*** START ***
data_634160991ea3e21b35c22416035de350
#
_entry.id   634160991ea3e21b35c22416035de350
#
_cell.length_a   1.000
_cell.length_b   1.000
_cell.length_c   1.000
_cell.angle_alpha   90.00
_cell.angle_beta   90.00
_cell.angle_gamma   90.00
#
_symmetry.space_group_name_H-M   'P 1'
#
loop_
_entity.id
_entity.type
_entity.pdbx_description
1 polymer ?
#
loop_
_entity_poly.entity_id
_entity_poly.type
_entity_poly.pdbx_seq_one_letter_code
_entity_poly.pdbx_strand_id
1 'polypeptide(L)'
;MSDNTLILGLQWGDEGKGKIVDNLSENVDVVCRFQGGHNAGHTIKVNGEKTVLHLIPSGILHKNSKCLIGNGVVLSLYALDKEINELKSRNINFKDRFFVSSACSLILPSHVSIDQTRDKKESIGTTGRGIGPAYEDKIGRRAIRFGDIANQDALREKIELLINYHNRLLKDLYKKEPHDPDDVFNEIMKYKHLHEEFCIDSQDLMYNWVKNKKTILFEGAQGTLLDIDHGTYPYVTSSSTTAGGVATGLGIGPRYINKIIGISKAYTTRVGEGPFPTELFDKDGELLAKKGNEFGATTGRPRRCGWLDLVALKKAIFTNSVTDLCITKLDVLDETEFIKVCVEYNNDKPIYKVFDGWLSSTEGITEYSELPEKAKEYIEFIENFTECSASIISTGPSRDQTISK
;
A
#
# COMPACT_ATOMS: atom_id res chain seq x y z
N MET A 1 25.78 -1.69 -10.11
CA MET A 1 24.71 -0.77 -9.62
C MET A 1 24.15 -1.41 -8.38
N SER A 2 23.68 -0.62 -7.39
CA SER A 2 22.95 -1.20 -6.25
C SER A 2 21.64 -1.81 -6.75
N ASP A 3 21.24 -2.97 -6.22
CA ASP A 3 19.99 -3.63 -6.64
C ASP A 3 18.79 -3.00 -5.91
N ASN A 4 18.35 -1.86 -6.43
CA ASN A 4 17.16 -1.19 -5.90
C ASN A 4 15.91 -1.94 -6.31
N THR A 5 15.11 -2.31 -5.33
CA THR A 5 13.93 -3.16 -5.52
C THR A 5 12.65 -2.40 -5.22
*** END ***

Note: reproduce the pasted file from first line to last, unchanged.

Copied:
data_634160991ea3e21b35c22416035de350
#
_entry.id   634160991ea3e21b35c22416035de350
#
_cell.length_a   1.000
_cell.length_b   1.000
_cell.length_c   1.000
_cell.angle_alpha   90.00
_cell.angle_beta   90.00
_cell.angle_gamma   90.00
#
_symmetry.space_group_name_H-M   'P 1'
#
loop_
_entity.id
_entity.type
_entity.pdbx_description
1 polymer ?
#
loop_
_entity_poly.entity_id
_entity_poly.type
_entity_poly.pdbx_seq_one_letter_code
_entity_poly.pdbx_strand_id
1 'polypeptide(L)'
;MSDNTLILGLQWGDEGKGKIVDNLSENVDVVCRFQGGHNAGHTIKVNGEKTVLHLIPSGILHKNSKCLIGNGVVLSLYALDKEINELKSRNINFKDRFFVSSACSLILPSHVSIDQTRDKKESIGTTGRGIGPAYEDKIGRRAIRFGDIANQDALREKIELLINYHNRLLKDLYKKEPHDPDDVFNEIMKYKHLHEEFCIDSQDLMYNWVKNKKTILFEGAQGTLLDIDHGTYPYVTSSSTTAGGVATGLGIGPRYINKIIGISKAYTTRVGEGPFPTELFDKDGELLAKKGNEFGATTGRPRRCGWLDLVALKKAIFTNSVTDLCITKLDVLDETEFIKVCVEYNNDKPIYKVFDGWLSSTEGITEYSELPEKAKEYIEFIENFTECSASIISTGPSRDQTISK
;
A
#
# COMPACT_ATOMS: atom_id res chain seq x y z
N MET A 1 25.78 -1.69 -10.11
CA MET A 1 24.71 -0.77 -9.62
C MET A 1 24.15 -1.41 -8.38
N SER A 2 23.68 -0.62 -7.39
CA SER A 2 22.95 -1.20 -6.25
C SER A 2 21.64 -1.81 -6.75
N ASP A 3 21.24 -2.97 -6.22
CA ASP A 3 19.99 -3.63 -6.64
C ASP A 3 18.79 -3.00 -5.91
N ASN A 4 18.35 -1.86 -6.43
CA ASN A 4 17.16 -1.19 -5.90
C ASN A 4 15.91 -1.94 -6.31
N THR A 5 15.11 -2.31 -5.33
CA THR A 5 13.93 -3.16 -5.52
C THR A 5 12.65 -2.40 -5.22